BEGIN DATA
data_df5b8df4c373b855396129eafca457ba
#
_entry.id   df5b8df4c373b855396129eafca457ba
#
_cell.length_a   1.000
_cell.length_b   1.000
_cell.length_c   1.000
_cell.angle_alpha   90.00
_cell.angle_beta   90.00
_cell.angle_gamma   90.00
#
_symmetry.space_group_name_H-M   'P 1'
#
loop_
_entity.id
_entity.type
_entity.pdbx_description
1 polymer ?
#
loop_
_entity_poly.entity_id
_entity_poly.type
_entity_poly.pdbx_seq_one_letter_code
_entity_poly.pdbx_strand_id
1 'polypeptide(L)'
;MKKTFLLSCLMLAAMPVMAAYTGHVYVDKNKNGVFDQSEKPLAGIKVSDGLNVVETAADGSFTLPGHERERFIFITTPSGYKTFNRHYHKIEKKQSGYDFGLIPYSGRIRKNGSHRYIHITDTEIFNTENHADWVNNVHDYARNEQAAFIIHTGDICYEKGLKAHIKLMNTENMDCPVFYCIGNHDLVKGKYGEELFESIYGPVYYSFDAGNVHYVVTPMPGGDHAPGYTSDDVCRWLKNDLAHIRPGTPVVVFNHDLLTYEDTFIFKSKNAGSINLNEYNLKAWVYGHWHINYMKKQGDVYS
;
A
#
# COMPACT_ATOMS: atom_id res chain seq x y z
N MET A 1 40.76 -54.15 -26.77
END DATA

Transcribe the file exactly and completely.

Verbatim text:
data_df5b8df4c373b855396129eafca457ba
#
_entry.id   df5b8df4c373b855396129eafca457ba
#
_cell.length_a   1.000
_cell.length_b   1.000
_cell.length_c   1.000
_cell.angle_alpha   90.00
_cell.angle_beta   90.00
_cell.angle_gamma   90.00
#
_symmetry.space_group_name_H-M   'P 1'
#
loop_
_entity.id
_entity.type
_entity.pdbx_description
1 polymer ?
#
loop_
_entity_poly.entity_id
_entity_poly.type
_entity_poly.pdbx_seq_one_letter_code
_entity_poly.pdbx_strand_id
1 'polypeptide(L)'
;MKKTFLLSCLMLAAMPVMAAYTGHVYVDKNKNGVFDQSEKPLAGIKVSDGLNVVETAADGSFTLPGHERERFIFITTPSGYKTFNRHYHKIEKKQSGYDFGLIPYSGRIRKNGSHRYIHITDTEIFNTENHADWVNNVHDYARNEQAAFIIHTGDICYEKGLKAHIKLMNTENMDCPVFYCIGNHDLVKGKYGEELFESIYGPVYYSFDAGNVHYVVTPMPGGDHAPGYTSDDVCRWLKNDLAHIRPGTPVVVFNHDLLTYEDTFIFKSKNAGSINLNEYNLKAWVYGHWHINYMKKQGDVYS
;
A
#
# COMPACT_ATOMS: atom_id res chain seq x y z
N MET A 1 40.76 -54.15 -26.77